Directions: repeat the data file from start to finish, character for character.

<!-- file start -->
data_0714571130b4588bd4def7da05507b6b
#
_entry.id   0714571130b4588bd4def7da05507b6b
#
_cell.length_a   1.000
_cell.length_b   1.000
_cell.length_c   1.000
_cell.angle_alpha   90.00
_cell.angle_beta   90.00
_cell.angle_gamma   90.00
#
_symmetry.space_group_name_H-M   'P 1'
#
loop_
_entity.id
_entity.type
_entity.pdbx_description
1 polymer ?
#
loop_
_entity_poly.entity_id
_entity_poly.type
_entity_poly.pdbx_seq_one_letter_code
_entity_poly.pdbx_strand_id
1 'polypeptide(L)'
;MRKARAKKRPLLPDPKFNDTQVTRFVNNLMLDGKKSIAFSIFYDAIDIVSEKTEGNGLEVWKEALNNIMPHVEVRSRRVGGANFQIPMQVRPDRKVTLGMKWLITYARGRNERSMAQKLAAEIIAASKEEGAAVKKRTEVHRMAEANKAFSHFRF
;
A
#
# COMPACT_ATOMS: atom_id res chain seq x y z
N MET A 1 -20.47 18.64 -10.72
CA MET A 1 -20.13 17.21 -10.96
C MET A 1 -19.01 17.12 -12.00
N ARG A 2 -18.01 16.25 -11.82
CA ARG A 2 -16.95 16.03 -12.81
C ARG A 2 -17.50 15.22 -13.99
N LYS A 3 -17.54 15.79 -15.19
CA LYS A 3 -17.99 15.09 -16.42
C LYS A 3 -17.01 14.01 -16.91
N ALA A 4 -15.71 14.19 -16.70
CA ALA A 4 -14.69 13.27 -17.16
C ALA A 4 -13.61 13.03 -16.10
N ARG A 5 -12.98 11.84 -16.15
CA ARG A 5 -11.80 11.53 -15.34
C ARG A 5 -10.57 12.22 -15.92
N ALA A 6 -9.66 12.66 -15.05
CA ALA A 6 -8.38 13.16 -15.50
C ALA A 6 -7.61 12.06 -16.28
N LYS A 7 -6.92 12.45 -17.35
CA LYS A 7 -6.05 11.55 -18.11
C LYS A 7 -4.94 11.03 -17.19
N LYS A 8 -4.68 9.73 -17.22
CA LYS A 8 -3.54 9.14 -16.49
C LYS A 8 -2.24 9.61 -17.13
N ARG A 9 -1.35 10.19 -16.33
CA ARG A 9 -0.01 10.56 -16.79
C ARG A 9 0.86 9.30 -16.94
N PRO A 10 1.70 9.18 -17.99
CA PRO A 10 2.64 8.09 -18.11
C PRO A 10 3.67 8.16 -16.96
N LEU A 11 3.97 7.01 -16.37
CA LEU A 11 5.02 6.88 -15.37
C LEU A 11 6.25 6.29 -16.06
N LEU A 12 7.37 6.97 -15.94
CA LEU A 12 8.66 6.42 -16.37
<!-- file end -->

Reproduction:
data_0714571130b4588bd4def7da05507b6b
#
_entry.id   0714571130b4588bd4def7da05507b6b
#
_cell.length_a   1.000
_cell.length_b   1.000
_cell.length_c   1.000
_cell.angle_alpha   90.00
_cell.angle_beta   90.00
_cell.angle_gamma   90.00
#
_symmetry.space_group_name_H-M   'P 1'
#
loop_
_entity.id
_entity.type
_entity.pdbx_description
1 polymer ?
#
loop_
_entity_poly.entity_id
_entity_poly.type
_entity_poly.pdbx_seq_one_letter_code
_entity_poly.pdbx_strand_id
1 'polypeptide(L)'
;MRKARAKKRPLLPDPKFNDTQVTRFVNNLMLDGKKSIAFSIFYDAIDIVSEKTEGNGLEVWKEALNNIMPHVEVRSRRVGGANFQIPMQVRPDRKVTLGMKWLITYARGRNERSMAQKLAAEIIAASKEEGAAVKKRTEVHRMAEANKAFSHFRF
;
A
#
# COMPACT_ATOMS: atom_id res chain seq x y z
N MET A 1 -20.47 18.64 -10.72
CA MET A 1 -20.13 17.21 -10.96
C MET A 1 -19.01 17.12 -12.00
N ARG A 2 -18.01 16.25 -11.82
CA ARG A 2 -16.95 16.03 -12.81
C ARG A 2 -17.50 15.22 -13.99
N LYS A 3 -17.54 15.79 -15.19
CA LYS A 3 -17.99 15.09 -16.42
C LYS A 3 -17.01 14.01 -16.91
N ALA A 4 -15.71 14.19 -16.70
CA ALA A 4 -14.69 13.27 -17.16
C ALA A 4 -13.61 13.03 -16.10
N ARG A 5 -12.98 11.84 -16.15
CA ARG A 5 -11.80 11.53 -15.34
C ARG A 5 -10.57 12.22 -15.92
N ALA A 6 -9.66 12.66 -15.05
CA ALA A 6 -8.38 13.16 -15.50
C ALA A 6 -7.61 12.06 -16.28
N LYS A 7 -6.92 12.45 -17.35
CA LYS A 7 -6.05 11.55 -18.11
C LYS A 7 -4.94 11.03 -17.19
N LYS A 8 -4.68 9.73 -17.22
CA LYS A 8 -3.54 9.14 -16.49
C LYS A 8 -2.24 9.61 -17.13
N ARG A 9 -1.35 10.19 -16.33
CA ARG A 9 -0.01 10.56 -16.79
C ARG A 9 0.86 9.30 -16.94
N PRO A 10 1.70 9.18 -17.99
CA PRO A 10 2.64 8.09 -18.11
C PRO A 10 3.67 8.16 -16.96
N LEU A 11 3.97 7.01 -16.37
CA LEU A 11 5.02 6.88 -15.37
C LEU A 11 6.25 6.29 -16.06
N LEU A 12 7.37 6.97 -15.94
CA LEU A 12 8.66 6.42 -16.37